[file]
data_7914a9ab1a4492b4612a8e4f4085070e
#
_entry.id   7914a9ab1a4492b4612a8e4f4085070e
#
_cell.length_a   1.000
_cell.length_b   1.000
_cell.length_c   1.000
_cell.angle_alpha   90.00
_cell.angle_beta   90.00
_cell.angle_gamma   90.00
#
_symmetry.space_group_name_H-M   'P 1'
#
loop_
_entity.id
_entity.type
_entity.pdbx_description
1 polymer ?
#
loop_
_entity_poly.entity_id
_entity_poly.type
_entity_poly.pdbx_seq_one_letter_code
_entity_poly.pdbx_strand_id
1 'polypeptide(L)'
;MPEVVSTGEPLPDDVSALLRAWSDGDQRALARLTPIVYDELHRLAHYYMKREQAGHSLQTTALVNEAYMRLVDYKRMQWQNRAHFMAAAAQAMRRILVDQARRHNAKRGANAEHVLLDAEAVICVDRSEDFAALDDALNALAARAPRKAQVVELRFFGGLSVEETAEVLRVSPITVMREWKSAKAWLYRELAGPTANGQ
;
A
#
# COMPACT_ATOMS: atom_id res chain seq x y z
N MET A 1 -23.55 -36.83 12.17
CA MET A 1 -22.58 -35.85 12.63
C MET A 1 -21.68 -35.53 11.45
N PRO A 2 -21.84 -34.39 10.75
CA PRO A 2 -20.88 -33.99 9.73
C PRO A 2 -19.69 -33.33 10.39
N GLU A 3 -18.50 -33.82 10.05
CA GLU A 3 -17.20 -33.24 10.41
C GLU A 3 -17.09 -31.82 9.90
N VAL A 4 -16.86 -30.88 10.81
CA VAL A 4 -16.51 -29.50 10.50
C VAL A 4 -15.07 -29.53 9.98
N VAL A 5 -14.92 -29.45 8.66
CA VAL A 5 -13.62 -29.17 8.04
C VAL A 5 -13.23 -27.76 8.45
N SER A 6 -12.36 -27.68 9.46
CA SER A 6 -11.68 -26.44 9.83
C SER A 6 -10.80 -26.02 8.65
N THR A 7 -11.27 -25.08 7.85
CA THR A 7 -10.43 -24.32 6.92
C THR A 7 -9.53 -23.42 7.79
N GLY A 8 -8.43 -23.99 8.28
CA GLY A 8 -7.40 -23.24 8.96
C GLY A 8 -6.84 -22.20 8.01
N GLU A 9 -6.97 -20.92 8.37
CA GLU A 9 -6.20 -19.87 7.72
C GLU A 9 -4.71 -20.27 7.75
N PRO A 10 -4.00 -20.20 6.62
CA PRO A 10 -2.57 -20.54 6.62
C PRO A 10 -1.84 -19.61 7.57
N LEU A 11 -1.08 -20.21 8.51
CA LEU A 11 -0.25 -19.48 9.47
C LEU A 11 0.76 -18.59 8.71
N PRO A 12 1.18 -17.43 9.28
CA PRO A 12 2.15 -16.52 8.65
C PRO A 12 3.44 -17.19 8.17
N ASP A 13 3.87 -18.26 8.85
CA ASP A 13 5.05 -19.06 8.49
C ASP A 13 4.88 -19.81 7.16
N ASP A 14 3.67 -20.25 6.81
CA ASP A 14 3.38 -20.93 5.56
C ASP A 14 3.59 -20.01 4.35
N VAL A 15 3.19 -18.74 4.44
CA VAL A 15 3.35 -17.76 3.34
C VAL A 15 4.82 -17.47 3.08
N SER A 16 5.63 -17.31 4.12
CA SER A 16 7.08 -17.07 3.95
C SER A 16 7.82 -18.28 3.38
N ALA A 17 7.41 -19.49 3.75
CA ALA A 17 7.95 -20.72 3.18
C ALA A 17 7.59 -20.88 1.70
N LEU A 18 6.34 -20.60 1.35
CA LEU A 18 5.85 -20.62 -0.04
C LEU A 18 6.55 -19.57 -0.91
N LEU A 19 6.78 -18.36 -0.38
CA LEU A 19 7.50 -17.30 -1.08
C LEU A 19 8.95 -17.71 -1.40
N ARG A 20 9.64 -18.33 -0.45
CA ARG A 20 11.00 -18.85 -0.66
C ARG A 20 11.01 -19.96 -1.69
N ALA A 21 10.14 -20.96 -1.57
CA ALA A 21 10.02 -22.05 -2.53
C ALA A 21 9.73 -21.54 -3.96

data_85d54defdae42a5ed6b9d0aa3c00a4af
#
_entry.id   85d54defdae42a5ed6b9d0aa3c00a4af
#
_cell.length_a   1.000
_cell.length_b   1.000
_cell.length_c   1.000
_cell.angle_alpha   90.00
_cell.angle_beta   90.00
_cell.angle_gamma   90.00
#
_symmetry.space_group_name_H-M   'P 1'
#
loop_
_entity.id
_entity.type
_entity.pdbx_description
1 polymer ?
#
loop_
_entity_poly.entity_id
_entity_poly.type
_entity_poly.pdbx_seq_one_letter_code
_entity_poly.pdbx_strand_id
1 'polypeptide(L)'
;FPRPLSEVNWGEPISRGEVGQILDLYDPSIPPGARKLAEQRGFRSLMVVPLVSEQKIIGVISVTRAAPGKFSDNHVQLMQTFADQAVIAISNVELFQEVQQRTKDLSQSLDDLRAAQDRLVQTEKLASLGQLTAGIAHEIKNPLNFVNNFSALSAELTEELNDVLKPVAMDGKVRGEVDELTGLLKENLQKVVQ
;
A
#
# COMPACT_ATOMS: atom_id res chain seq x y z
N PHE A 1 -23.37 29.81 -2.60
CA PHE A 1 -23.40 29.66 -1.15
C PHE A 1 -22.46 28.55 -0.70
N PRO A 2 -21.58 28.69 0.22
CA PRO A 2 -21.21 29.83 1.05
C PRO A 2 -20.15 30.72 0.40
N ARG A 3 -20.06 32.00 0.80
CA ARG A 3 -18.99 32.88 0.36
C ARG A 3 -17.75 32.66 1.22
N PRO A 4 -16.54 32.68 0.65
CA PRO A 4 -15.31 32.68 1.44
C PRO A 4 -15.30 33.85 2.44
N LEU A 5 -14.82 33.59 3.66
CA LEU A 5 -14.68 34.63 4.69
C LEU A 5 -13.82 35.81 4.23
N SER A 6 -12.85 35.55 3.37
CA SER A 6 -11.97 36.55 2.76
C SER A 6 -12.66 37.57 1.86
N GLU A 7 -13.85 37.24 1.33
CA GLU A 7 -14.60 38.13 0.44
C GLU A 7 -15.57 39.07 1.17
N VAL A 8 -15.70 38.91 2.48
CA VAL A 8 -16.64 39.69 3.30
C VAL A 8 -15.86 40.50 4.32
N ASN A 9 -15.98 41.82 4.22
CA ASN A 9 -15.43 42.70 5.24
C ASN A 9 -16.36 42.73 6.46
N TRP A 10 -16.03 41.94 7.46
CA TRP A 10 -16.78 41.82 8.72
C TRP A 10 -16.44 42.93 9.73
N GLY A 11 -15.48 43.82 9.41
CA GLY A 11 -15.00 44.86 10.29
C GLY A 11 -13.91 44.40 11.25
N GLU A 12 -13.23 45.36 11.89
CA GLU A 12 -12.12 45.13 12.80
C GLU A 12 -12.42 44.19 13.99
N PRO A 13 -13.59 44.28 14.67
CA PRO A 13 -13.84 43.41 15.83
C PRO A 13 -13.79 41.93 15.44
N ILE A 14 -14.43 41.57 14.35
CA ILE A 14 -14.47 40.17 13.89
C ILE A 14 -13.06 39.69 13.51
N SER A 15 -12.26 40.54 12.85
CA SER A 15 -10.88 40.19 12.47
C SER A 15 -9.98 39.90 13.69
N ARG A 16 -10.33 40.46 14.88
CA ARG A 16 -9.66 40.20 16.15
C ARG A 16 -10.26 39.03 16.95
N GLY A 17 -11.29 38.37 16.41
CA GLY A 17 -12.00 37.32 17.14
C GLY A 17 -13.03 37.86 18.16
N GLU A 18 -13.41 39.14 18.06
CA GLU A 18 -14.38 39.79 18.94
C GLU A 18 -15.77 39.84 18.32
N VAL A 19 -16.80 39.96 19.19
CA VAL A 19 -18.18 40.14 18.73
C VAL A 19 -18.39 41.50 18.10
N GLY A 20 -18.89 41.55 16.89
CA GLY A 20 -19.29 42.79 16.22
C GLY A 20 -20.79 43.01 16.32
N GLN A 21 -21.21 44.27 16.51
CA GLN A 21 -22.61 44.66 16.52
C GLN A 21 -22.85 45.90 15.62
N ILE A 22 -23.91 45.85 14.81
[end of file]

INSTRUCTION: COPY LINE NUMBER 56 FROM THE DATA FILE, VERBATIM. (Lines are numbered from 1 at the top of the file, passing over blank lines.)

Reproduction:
CA GLU A 9 -6.20 -19.87 7.72